I threw myself into a 10-day meditation retreat* about two weeks ago and I’m finally ready to report back about my experience. I’m going to write another entry about the teaching itself but in this first entry I want to tell you about my struggle to stay. Meditators often talk about the importance of learning to stay. When sitting in meditation, the objective is to stay present with all the emotions and sensations that arise rather than fleeing into numbing or distraction. Needless to say, facing emotional and physical discomfort head on is not a walk in the park. Every morning of my retreat I wanted to leave and every evening I was proud to have stayed, but it wasn’t easy…
I believe very strongly in the power of meditation, yet when I sit to practice my brain starts to tell me that I am wasting my time and that I should be doing something “more productive.” So I knew that getting through the ten days would be a challenge and that I would be fighting to convince myself to stick it out.
In the first half of the course, I actively deliberated about whether or not to stay. It happened that I am in the midst of a lot of big decisions. I’d made a lot of changes in how I manage my health and I’d been accepted to a number of degree programs that required a response. Depending on my decision, it was possible that I would be moving and starting school six weeks after returning from the retreat. So as the moments ticked by in the meditation hall, it was hard not to think to myself…what am I doing here right now!?! My inner dialogue, after half an hour of sitting each day, looked something like this:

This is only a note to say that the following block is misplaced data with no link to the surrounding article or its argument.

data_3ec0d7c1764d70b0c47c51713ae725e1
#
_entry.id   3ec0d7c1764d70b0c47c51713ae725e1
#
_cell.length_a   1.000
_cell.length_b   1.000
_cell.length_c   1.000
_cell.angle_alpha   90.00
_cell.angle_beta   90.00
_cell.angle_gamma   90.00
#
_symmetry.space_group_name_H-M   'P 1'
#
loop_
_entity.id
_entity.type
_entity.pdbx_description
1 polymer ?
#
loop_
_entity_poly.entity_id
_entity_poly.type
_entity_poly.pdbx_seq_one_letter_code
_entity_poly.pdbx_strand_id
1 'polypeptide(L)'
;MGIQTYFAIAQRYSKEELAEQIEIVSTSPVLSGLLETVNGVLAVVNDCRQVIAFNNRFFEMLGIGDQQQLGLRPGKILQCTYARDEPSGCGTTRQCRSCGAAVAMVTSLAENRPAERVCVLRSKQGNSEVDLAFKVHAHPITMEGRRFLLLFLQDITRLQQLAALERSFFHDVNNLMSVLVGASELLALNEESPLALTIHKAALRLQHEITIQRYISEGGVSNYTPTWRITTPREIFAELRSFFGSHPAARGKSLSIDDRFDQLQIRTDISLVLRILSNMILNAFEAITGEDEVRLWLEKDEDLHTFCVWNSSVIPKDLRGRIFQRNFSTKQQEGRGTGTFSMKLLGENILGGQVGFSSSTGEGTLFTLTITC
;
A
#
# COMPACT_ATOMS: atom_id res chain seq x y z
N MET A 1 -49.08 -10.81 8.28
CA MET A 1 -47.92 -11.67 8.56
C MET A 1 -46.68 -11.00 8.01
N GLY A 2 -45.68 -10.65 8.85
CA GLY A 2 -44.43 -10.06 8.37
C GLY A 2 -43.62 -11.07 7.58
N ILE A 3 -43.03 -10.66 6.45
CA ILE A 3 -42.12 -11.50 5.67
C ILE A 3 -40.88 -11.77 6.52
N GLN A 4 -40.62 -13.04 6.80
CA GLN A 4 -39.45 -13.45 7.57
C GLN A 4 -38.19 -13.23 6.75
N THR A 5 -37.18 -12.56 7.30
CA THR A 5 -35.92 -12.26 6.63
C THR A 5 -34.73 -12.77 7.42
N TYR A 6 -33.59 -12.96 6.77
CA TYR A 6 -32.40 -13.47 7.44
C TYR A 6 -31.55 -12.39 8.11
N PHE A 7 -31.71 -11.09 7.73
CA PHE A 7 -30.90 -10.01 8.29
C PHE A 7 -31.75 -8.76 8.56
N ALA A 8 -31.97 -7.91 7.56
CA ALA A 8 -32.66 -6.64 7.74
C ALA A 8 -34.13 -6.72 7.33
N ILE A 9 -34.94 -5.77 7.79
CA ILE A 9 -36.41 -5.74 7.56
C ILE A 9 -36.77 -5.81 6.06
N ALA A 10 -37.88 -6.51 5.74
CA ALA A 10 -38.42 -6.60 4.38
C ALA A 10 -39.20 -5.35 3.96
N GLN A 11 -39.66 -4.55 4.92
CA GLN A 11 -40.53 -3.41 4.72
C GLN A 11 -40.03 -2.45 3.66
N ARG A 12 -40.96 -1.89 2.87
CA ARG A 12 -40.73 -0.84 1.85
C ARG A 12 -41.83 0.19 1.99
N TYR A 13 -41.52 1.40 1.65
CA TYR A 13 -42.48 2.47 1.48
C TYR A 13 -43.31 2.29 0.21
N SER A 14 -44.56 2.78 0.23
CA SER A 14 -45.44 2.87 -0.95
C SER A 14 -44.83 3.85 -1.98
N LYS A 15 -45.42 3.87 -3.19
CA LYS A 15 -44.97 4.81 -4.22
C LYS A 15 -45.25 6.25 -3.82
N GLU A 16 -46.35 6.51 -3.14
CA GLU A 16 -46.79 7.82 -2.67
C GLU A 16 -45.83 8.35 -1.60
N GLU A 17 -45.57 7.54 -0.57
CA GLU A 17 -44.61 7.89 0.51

“I’m so tired. This is awful. My back hurts! Why am I doing this to myself? I could be doing irreversible damage to my body right now. Bodies were not meant to sit for hours! I don’t need to do this to myself. What am I doing here? My mind is way too active to do this for ten minutes let alone ten days! I’m going to end up day-dreaming for ten days and meanwhile I should be at home packing to move to school! I’m bored. What if something really important is going on at home? What if something happens to someone I love and I never get to say goodbye????”